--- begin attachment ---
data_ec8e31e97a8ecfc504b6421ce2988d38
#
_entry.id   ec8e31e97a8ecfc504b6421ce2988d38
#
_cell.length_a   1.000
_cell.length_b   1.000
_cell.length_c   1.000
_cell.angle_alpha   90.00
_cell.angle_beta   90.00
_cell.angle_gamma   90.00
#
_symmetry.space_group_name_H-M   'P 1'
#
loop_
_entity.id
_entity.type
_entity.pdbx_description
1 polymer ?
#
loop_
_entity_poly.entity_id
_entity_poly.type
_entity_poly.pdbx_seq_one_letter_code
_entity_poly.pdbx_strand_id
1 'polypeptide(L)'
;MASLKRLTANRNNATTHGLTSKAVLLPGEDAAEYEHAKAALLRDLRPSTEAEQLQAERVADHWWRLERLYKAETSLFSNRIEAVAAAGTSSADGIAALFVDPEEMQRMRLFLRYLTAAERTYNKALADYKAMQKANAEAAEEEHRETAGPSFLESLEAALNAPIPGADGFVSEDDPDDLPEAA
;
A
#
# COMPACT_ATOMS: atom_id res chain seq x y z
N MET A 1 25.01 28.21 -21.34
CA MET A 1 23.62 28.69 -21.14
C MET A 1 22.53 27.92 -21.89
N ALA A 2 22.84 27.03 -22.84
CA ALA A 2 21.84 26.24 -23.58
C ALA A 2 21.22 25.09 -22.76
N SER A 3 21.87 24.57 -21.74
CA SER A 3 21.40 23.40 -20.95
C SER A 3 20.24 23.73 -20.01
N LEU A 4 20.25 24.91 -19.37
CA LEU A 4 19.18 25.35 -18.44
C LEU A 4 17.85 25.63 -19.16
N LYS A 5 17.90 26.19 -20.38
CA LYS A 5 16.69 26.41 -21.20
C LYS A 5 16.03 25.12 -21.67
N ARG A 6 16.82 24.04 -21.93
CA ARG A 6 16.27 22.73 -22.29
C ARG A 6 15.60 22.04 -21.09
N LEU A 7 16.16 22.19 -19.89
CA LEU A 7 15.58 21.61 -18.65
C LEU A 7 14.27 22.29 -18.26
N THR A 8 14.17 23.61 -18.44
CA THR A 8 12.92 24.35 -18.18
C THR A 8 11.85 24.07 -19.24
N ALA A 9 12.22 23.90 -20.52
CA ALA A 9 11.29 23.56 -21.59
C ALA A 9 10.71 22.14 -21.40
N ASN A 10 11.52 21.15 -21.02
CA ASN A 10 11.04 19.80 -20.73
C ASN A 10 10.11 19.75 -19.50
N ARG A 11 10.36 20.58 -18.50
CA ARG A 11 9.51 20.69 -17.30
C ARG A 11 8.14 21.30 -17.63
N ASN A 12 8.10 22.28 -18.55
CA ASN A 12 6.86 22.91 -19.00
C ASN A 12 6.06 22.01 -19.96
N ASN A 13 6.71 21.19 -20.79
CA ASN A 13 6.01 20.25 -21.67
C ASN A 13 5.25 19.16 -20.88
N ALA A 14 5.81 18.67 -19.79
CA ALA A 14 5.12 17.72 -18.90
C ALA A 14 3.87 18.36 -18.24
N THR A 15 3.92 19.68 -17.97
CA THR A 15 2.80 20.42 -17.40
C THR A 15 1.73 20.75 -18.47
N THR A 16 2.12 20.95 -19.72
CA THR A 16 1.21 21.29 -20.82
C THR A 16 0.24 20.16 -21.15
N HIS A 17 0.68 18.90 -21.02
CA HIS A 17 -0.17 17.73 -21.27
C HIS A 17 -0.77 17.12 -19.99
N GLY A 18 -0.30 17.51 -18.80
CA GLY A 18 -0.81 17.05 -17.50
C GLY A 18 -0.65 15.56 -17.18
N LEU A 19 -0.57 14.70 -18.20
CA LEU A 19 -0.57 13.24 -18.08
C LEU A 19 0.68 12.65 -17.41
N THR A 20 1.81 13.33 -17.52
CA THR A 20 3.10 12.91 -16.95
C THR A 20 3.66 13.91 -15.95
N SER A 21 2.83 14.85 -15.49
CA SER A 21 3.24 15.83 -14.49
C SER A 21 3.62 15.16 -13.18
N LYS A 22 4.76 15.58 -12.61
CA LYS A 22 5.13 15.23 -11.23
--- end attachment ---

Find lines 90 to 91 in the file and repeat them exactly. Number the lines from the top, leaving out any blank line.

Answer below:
C THR A 20 3.66 13.91 -15.95
N SER A 21 2.83 14.85 -15.49